Advances in conjugated polymers for visualization of latent fingerprints: a critical perspective
This article provides an elaborate discussion of reports involving the development of latent fingerprints (LFPs) over the past decades with specific emphasis on the contribution of conjugated polymers (CPs) in the field of forensic science. CPs have been explored in the field of interdisciplinary sciences due to their widespread applications in the fields of imaging, chemical and biological sensors, electronic device, cancer therapeutics, etc. Even in the field of forensic sciences, these CP materials are in a continuous race with the existing technology and newer materials for the detection of fingerprint marks on various surfaces thus assisting in the unravelling of the precise identification of an individual suspect in modern criminology. Due to their excellent photophysical and chemical properties such as low toxicity, ease of functionalization, strong fluorescence emission, high quantum yield, and good optical stability, these CPs can lead to high resolution, and increased sensitivity and selectivity in the imaging of LFPs compared to those developed by traditional tedious methods. In this perspective, the challenges faced for LFP development and the role of various CPs including conjugated polyelectrolytes, polymer dots, and polymer nanoparticles are elaborately explained, thus, providing a systematic overview on techniques based on CPs as contrasting agents in the development of LFPs on various porous and nonporous substrates. There are various challenges pertaining to the development of LFPs on a multitude of surfaces which can be addressed by exploring materials with a suitable hydrophobic–hydrophilic balance and a receptor site for specific interactions with fingerprint components. The incorporation of this design principle has successfully led to the development of efficient platforms for rapid, onsite, intricate and unique LFP patterns on every kind of surface.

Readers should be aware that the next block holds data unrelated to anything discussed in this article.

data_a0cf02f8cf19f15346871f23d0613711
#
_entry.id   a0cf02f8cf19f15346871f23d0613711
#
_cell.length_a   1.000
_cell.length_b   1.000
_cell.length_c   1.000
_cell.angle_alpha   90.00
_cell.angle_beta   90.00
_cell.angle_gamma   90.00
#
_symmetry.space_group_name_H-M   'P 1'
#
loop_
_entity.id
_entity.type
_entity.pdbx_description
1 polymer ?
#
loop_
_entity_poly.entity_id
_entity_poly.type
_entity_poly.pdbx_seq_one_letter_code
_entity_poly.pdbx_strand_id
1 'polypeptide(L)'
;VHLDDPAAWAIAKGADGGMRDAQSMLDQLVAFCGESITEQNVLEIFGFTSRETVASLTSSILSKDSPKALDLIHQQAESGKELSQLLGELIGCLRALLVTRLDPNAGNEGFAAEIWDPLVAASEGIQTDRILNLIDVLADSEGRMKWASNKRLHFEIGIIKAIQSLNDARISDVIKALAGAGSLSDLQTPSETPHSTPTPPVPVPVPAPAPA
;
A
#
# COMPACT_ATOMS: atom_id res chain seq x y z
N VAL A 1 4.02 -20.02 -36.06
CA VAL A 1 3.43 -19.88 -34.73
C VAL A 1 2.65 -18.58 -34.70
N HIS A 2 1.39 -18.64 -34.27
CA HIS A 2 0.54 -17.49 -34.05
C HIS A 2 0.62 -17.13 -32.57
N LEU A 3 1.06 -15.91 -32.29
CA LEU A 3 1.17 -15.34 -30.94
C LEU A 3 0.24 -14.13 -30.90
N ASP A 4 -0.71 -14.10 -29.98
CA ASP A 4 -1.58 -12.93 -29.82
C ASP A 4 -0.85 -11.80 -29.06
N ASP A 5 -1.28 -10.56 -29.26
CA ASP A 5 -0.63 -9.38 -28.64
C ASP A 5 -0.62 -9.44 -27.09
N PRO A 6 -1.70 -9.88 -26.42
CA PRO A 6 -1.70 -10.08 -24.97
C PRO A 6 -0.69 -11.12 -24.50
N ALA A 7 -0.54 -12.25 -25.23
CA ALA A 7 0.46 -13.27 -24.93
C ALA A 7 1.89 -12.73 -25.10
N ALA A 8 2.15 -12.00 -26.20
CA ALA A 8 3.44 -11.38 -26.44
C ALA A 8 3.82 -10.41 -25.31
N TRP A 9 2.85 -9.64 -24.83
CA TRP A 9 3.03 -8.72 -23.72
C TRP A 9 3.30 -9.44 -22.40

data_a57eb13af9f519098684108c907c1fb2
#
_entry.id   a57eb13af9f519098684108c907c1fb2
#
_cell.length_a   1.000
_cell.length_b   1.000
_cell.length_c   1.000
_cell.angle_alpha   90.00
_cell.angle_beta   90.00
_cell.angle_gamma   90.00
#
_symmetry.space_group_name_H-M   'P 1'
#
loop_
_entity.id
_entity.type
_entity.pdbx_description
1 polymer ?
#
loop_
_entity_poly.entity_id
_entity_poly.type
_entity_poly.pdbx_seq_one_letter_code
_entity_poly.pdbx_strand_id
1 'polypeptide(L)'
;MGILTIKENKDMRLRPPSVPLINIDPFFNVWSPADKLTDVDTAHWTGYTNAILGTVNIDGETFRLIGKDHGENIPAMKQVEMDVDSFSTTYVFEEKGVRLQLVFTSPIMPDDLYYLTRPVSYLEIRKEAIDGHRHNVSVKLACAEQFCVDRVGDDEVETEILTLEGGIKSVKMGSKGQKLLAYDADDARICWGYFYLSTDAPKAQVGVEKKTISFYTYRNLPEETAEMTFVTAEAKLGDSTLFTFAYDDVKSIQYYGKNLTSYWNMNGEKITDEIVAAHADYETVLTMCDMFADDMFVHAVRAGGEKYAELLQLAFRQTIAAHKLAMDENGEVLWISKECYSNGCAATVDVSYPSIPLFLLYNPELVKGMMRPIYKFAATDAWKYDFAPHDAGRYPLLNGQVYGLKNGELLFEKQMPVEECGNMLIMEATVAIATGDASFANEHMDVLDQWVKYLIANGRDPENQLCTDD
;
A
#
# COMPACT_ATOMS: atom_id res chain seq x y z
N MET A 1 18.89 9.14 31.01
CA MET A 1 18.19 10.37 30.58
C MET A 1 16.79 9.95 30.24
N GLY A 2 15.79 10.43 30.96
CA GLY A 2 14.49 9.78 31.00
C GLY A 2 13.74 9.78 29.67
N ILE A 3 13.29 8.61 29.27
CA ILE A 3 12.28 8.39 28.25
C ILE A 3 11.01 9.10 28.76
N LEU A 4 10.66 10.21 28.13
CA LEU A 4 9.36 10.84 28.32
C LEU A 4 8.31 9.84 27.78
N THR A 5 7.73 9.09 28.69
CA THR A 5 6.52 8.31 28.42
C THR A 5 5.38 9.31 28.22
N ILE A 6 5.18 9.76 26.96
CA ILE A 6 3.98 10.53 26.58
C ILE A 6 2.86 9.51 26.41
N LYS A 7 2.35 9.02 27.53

- This article is part of the themed collection: 2020 Focus and Perspective articles